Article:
Monday, July 14, 2008

Rick -- My Hero

My landscaper put me in a really bad mood. I mean, worse than normal. Usually, I will at least try being civil before I rip out someone's throat, but after last week's totally disheartening debacle with my yard I just didn't see the point any more. My belief in any kind of goodness in mankind was gone, replaced by the feeling that no one is to be trusted, not even if they look nice, calm, and clean. You know, that's how I should have known that landscaper was a fraud -- he was just too clean. I'll file that away for later. But I digress. Since last Thursday I have been walking around like a hunchback due to the giant chip I had on my shoulder. I was just waiting for someone to piss me off so I could pounce on them like a spider monkey, hissing all the while about the evil of landscapers. And today, I thought I was going to have my chance. Instead, I got back my faith in humanity.

One problem my landscaper pointed out to me was that our water problem was being made worse by a constantly running sprinkler. He said he would fix it, no charge. Of course, I forgot to remind him of his offer when I was yelling at him to get his shit out of my driveway, so now it was up to me to fix the damn thing. I was actually excited. After all, I really enjoyed fixing the leaky toilet earlier this year, and I thought this would be another notch in my tool belt. Oh, how wrong I was.

First, I replaced the sprinkler head. Nothing. Then, I read everything I could on the Internet about sprinkler systems and figured out it was probably a leaky valve. Then I went to try and figure out what was wrong with the valve and hit a stopping point: bugs. You see, the valve box for our back sprinklers is under our deck. That is also the place where every kind of creepy crawlie imaginable lives. I think they actually have put up some condo developments. So, I went back to the computer and typed in "sprinkler repair," knowing with a feeling of absolute certainty and dread that whoever I called would never be available, and would want at least a hundred bucks up front. I thought just talking to one of them would be enough to force me to under the deck and stop being such a pussy. So, I just picked the first random name that popped up on Google and dialed the number. Rick answered.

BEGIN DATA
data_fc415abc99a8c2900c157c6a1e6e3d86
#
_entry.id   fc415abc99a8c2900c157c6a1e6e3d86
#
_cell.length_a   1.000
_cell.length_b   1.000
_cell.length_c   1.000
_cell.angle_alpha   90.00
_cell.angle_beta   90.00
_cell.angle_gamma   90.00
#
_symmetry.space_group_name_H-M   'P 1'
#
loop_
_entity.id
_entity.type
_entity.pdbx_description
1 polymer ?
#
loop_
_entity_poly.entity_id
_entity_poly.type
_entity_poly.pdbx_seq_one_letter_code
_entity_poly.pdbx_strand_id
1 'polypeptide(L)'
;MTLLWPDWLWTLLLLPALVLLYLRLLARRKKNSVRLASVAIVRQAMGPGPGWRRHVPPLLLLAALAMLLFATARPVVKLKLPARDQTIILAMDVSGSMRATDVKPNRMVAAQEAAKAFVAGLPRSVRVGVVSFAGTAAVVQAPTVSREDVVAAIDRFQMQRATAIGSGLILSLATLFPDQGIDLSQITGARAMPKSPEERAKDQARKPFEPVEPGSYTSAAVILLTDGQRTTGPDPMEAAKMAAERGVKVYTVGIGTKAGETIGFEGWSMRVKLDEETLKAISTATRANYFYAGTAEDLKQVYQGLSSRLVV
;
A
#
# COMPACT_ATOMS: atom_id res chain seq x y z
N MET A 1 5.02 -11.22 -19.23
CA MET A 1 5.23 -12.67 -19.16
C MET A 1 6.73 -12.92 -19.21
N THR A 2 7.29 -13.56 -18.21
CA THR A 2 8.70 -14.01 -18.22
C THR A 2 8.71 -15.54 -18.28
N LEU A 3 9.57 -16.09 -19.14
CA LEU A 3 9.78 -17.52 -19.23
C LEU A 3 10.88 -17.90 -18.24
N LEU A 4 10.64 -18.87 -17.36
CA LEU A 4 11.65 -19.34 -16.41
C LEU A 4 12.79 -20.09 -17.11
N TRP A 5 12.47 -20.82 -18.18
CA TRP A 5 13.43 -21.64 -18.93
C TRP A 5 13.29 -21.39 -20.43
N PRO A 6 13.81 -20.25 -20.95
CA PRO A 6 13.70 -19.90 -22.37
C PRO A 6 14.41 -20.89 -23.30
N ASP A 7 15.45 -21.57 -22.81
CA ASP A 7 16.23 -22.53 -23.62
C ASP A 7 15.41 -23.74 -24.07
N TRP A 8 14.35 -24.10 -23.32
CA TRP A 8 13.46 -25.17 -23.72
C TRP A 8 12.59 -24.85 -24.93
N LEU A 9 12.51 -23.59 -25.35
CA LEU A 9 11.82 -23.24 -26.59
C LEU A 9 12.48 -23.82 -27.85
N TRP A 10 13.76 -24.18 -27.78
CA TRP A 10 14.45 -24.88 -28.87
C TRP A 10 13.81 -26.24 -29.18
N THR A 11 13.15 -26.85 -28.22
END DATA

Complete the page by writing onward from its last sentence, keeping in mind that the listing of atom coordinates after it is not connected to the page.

Rick, as I would come to find out, is the longest working sprinkler repair man in the valley. He's been doing it for more than 30 years. His father was in sprinkler repair. His grandfather was in sprinkler repair. And his great grandfather started the first sprinkler repair shop in the state. Rick is all about sprinklers, and he was, coincidentally, just finishing a job in my neighborhood. He said he would come by and check it out. If he could fix it in under a half an hour it would $70. If it took longer it would be a little more, but if he couldn't fix it there would be no charge. Warily, I gave him my address, thinking "how much more is more?".

It wasn't that much more. And it was totally worth it. Rick sprung into action like a man possessed. He was under the deck in a shot, checking all the valves, and finding the one that was cracked. He fixed it, but then still wasn't happy with the fact the sprinkler still looked like it could leak. The problem, he surmised, was that it was the terminal sprinkler in a sloping yard, so any drainage came up and out. He said it needed a new connection that would keep the water from building up. I saw my chance to attack. "How much will that be?" I asked, luring him into my trap and sharpening my pinchers. "Oh, about eleven dollars," he responded, "I have one in my truck." Touché

The whole job took about 90 minutes. I did the quick calculation: 70 times 3 = 210. Plus parts. Plus the "screw over the customer" fee. I was thinking it was going to cost at least $300, and suddenly I wondered why I am so afraid of bugs. You could have knocked me over with a feather when he handed me a bill for $165. An itemized bill for $165. Every wire nut and piece of PVC pipe was detailed, and he charged me one dollar a minute for labor. Yes, that's more than most people make, but a lot less than what most contractors get. I wanted to kiss him full on the lips, but he was really dirty, and I was sure there were probably spider eggs in his hair from under the deck. Instead I just shook his hand and watched Rick ride off into the sunset, a little poorer, yet a little richer. See, meeting him even makes me drag out bad clichés

And so, now I have a good story to tell along with the bad. A person I can actually recommends to others, instead of trying to determine how many public agencies I can report them to. His name is Rick, and he fixes sprinklers. And he's my new hero, even if the spider eggs in his hair.


Amanda said...

That is really cool! Congratulations on finding an honest man to do the work - maybe he could recommend a contractor.

Spiders & earwigs would have sealed the deal for me.